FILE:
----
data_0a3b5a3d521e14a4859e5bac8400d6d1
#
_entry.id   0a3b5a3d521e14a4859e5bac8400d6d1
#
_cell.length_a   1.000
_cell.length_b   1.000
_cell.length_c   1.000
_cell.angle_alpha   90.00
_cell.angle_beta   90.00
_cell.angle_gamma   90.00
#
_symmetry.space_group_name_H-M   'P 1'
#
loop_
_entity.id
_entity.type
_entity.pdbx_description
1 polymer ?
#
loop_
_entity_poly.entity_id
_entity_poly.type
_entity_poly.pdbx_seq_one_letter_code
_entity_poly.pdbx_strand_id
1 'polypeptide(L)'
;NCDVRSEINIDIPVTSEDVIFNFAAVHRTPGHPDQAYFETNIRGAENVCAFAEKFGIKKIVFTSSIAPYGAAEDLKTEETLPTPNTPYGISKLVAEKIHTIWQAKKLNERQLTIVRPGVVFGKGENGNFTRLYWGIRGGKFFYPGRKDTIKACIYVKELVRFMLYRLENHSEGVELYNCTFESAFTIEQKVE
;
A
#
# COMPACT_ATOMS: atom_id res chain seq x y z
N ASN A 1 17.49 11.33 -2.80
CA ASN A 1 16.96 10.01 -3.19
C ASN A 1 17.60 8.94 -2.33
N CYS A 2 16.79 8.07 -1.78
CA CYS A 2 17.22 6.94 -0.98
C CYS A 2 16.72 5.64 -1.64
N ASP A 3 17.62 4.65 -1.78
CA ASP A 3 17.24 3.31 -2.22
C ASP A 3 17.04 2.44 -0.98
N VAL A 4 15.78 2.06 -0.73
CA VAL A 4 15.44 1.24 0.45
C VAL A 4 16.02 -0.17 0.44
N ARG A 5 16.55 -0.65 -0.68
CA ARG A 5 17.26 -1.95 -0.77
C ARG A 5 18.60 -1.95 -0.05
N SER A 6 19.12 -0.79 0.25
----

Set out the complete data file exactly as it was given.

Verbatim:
data_0a3b5a3d521e14a4859e5bac8400d6d1
#
_entry.id   0a3b5a3d521e14a4859e5bac8400d6d1
#
_cell.length_a   1.000
_cell.length_b   1.000
_cell.length_c   1.000
_cell.angle_alpha   90.00
_cell.angle_beta   90.00
_cell.angle_gamma   90.00
#
_symmetry.space_group_name_H-M   'P 1'
#
loop_
_entity.id
_entity.type
_entity.pdbx_description
1 polymer ?
#
loop_
_entity_poly.entity_id
_entity_poly.type
_entity_poly.pdbx_seq_one_letter_code
_entity_poly.pdbx_strand_id
1 'polypeptide(L)'
;NCDVRSEINIDIPVTSEDVIFNFAAVHRTPGHPDQAYFETNIRGAENVCAFAEKFGIKKIVFTSSIAPYGAAEDLKTEETLPTPNTPYGISKLVAEKIHTIWQAKKLNERQLTIVRPGVVFGKGENGNFTRLYWGIRGGKFFYPGRKDTIKACIYVKELVRFMLYRLENHSEGVELYNCTFESAFTIEQKVE
;
A
#
# COMPACT_ATOMS: atom_id res chain seq x y z
N ASN A 1 17.49 11.33 -2.80
CA ASN A 1 16.96 10.01 -3.19
C ASN A 1 17.60 8.94 -2.33
N CYS A 2 16.79 8.07 -1.78
CA CYS A 2 17.22 6.94 -0.98
C CYS A 2 16.72 5.64 -1.64
N ASP A 3 17.62 4.65 -1.78
CA ASP A 3 17.24 3.31 -2.22
C ASP A 3 17.04 2.44 -0.98
N VAL A 4 15.78 2.06 -0.73
CA VAL A 4 15.44 1.24 0.45
C VAL A 4 16.02 -0.17 0.44
N ARG A 5 16.55 -0.65 -0.68
CA ARG A 5 17.26 -1.95 -0.77
C ARG A 5 18.60 -1.95 -0.05
N SER A 6 19.12 -0.79 0.25